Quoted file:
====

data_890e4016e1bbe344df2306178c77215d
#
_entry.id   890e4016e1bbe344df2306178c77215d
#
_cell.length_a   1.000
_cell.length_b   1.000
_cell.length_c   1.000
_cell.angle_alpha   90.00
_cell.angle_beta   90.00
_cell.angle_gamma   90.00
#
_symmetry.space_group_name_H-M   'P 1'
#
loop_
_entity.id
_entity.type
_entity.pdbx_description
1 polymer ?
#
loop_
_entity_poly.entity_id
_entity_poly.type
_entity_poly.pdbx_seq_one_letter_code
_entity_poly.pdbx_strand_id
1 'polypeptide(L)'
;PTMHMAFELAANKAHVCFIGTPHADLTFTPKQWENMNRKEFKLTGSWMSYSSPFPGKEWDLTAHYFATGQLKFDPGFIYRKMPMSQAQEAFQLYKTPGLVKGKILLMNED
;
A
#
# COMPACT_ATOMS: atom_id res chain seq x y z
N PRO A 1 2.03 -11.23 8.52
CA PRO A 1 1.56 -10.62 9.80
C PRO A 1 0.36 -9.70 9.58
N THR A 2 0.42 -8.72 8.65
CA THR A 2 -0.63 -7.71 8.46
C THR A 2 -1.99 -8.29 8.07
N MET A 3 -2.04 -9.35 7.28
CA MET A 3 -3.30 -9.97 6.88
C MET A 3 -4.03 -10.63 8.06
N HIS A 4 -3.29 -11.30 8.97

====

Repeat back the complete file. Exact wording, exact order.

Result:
data_890e4016e1bbe344df2306178c77215d
#
_entry.id   890e4016e1bbe344df2306178c77215d
#
_cell.length_a   1.000
_cell.length_b   1.000
_cell.length_c   1.000
_cell.angle_alpha   90.00
_cell.angle_beta   90.00
_cell.angle_gamma   90.00
#
_symmetry.space_group_name_H-M   'P 1'
#
loop_
_entity.id
_entity.type
_entity.pdbx_description
1 polymer ?
#
loop_
_entity_poly.entity_id
_entity_poly.type
_entity_poly.pdbx_seq_one_letter_code
_entity_poly.pdbx_strand_id
1 'polypeptide(L)'
;PTMHMAFELAANKAHVCFIGTPHADLTFTPKQWENMNRKEFKLTGSWMSYSSPFPGKEWDLTAHYFATGQLKFDPGFIYRKMPMSQAQEAFQLYKTPGLVKGKILLMNED
;
A
#
# COMPACT_ATOMS: atom_id res chain seq x y z
N PRO A 1 2.03 -11.23 8.52
CA PRO A 1 1.56 -10.62 9.80
C PRO A 1 0.36 -9.70 9.58
N THR A 2 0.42 -8.72 8.65
CA THR A 2 -0.63 -7.71 8.46
C THR A 2 -1.99 -8.29 8.07
N MET A 3 -2.04 -9.35 7.28
CA MET A 3 -3.30 -9.97 6.88
C MET A 3 -4.03 -10.63 8.06
N HIS A 4 -3.29 -11.30 8.97